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A year of revolution and romance. Now, what’s next?

The new year marks our 107th year of continuous publication as a trusted source of news and opinion for Canadian readers


 
A year of revolution and romance. Now, what's next?

Fred Chartrand/CP

When did Canadian journalism begin? Before anyone kept records, camp criers of the Prairie Cree and many other tribes would wander amongst the teepees giving notice of meetings and announcing important events. The country’s first formal newspaper was the Halifax Gazette, published in 1792; its inaugural edition featured a compendium of international news and local advertisements. (Butter was available by the firkin at the Proctor and Scutt store, near the city’s north gate.)

Maclean’s is very proud to be part of this long heritage; the new year marks our 107th year of continuous publication as a trusted source of news and opinion for Canadian readers. With so much in flux in the media world, we consider our history to be a great achievement. And the future looks even more exciting.

The world experienced unprecedented upheavals in 2011. Natural and man-made disasters came together in the tsunami and Fukushima nuclear catastrophe in Japan. The Middle East was convulsed by popular democratic uprisings and brutal crackdowns. Vancouver was shaken by a massive riot. The year also managed to sparkle with the British royal wedding and magical summer visit to Canada by Prince William and Catherine, duchess of Cambridge.

At every turn, Maclean’s was there with the news, images and insight that Canadians need to understand their world. And readers have rewarded our efforts. The most recent figures of Canada’s Print Measurement Bureau, the agency that audits the country’s newspapers and magazines, show our total readership has risen to 2.44 million per week. That is more than twice the weekday readership of the Globe and Mail and National Post combined.

The reason for this growing popularity can be found in the issue you are holding in your hands. (Or reading on your iPad. Maclean’s has been available in tablet form for a year now.)

This week’s cover story reveals the many puzzling ways governments find to waste your money—from air-conditioned incinerator parties to taxpayer-funded camping trips. There is a fascinating interview with author Henry Alford on the lack of civility in everyday life, as well as an in-depth look at a measles outbreak in Quebec and its implications for public health Canada-wide. Our Washington bureau chief, Luiza Ch. Savage, was on the scene at the critical Iowa presidential caucuses. And we are one of the few Western publications to have a writer inside Syria during the current uprising. Our correspondent entered the besieged city of Duma in disguise and in fear for her life. Her report, full of terrifying observations on reprisals by the Assad regime, can be found on page 34.

And, of course, there’s our usual cast of stellar columnists: Paul Wells on what Stephen Harper has in mind for the year ahead, Scott Feschuk’s hilarious take on the Liberal party’s rebuilding efforts, and Barbara Amiel on Meryl Streep and Margaret Thatcher.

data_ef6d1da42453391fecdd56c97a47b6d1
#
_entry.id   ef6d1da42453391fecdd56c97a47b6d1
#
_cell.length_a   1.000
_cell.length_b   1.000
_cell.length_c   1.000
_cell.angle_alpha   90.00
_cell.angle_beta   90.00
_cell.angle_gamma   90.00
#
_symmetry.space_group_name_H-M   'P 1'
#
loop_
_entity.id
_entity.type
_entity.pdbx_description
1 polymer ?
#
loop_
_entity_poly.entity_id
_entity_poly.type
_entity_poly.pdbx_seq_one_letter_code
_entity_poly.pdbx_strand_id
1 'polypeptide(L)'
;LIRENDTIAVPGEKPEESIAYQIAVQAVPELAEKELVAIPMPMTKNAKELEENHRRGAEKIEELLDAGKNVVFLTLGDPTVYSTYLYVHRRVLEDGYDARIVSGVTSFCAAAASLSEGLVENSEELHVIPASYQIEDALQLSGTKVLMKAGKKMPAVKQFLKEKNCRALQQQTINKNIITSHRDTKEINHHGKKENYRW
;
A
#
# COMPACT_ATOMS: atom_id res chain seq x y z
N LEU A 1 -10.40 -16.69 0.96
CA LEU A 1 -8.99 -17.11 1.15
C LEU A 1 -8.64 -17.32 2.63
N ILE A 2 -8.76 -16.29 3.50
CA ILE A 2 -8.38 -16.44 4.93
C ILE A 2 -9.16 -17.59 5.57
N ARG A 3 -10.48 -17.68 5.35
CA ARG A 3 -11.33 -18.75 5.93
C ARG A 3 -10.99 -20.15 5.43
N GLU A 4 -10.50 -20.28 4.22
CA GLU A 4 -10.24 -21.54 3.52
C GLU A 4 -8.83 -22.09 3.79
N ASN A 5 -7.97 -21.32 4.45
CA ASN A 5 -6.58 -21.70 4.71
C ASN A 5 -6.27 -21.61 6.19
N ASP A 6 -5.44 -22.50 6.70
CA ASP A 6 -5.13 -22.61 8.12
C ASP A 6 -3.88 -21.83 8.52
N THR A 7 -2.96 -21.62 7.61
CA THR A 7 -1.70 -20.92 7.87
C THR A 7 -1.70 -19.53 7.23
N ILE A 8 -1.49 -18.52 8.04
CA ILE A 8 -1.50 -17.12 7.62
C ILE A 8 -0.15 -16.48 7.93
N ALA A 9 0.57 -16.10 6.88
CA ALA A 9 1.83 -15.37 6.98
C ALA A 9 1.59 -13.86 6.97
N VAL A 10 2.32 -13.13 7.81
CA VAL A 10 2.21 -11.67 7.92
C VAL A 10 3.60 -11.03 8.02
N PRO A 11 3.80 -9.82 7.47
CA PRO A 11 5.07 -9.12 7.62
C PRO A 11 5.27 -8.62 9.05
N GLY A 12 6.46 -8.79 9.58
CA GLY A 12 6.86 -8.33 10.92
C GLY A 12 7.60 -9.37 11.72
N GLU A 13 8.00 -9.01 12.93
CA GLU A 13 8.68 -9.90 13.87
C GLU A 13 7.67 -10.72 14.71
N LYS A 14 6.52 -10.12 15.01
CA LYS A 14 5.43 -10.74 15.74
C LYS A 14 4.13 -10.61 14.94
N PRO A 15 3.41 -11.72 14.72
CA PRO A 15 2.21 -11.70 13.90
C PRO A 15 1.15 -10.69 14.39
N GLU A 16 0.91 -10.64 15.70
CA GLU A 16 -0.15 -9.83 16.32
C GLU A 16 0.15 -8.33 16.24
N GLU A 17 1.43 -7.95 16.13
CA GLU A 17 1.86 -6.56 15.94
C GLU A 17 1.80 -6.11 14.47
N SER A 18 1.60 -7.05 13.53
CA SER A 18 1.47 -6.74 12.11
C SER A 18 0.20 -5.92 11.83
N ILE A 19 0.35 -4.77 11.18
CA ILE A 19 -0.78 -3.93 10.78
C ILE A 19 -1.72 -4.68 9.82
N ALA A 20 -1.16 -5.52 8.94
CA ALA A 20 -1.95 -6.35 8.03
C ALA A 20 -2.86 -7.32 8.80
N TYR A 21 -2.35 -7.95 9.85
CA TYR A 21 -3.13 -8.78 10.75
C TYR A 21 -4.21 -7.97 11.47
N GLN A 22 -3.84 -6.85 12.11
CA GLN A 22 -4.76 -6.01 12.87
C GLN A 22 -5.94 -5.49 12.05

Another reason for Maclean’s pre-eminent position as Canadians’ preferred news source is our leadership role on many important topics. The fall release of our annual university ranking guide is a milestone for Canadian high school students and their parents. For the past 21 years, this issue has become a crucial tool in the school-selection process for families across the country. And in the spring, our student issue takes a closer look at the many important issues facing students once they arrive at university.

Our annual “Most Dangerous Cities” report has also become a closely watched national event. The latest report—released last month—was front page news across the country and gave Canadians an easily referenced guide to holding their local officials accountable on serious crime statistics. Other annual special editions have all become must-reads for informed Canadians from Parliamentarian of the Year to our unique Rethink issue, which this year took readers behind the scenes at the clinic, where doctors were trying to get Sidney Crosby back on the ice. And, of course, macleans.ca always provides more depth, extra features and engaging bloggers you won’t find anywhere else.

There’s every reason to expect 2012 will be just as fascinating and significant as the year just past. Queen Elizabeth II will celebrate her Diamond Jubilee. London will host the 2012 Summer Olympics. There is a U.S. presidential election on tap, at a time when American politics is marked by unprecedented friction. At home, the Harper government faces significant challenges on the budget and foreign policy. And for Maclean’s there will be new voices and exciting new features to add to our long history of quality journalism. Join us for another big year.


 
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A year of revolution and romance. Now, what’s next?

  1. What?  No mention of the (formerly) lively comment section?  Or as Paul Wells likes to think of us: the pigeons that poop on his work.*  Just kidding.  I have a grand old time here.  Thanks Macleans & good luck in the new year.  

    *Inkless Wells to Dot:”You don’t get to poop all over my work for a year and the help me with my book.”

  2. Halifax Gazette the nations first formal newspaper? Correction; The Quebec Chronicle-Telegraph of Quebec City is the oldest newspaper in Canada founded in 1764. Please verify your facts before you publish.

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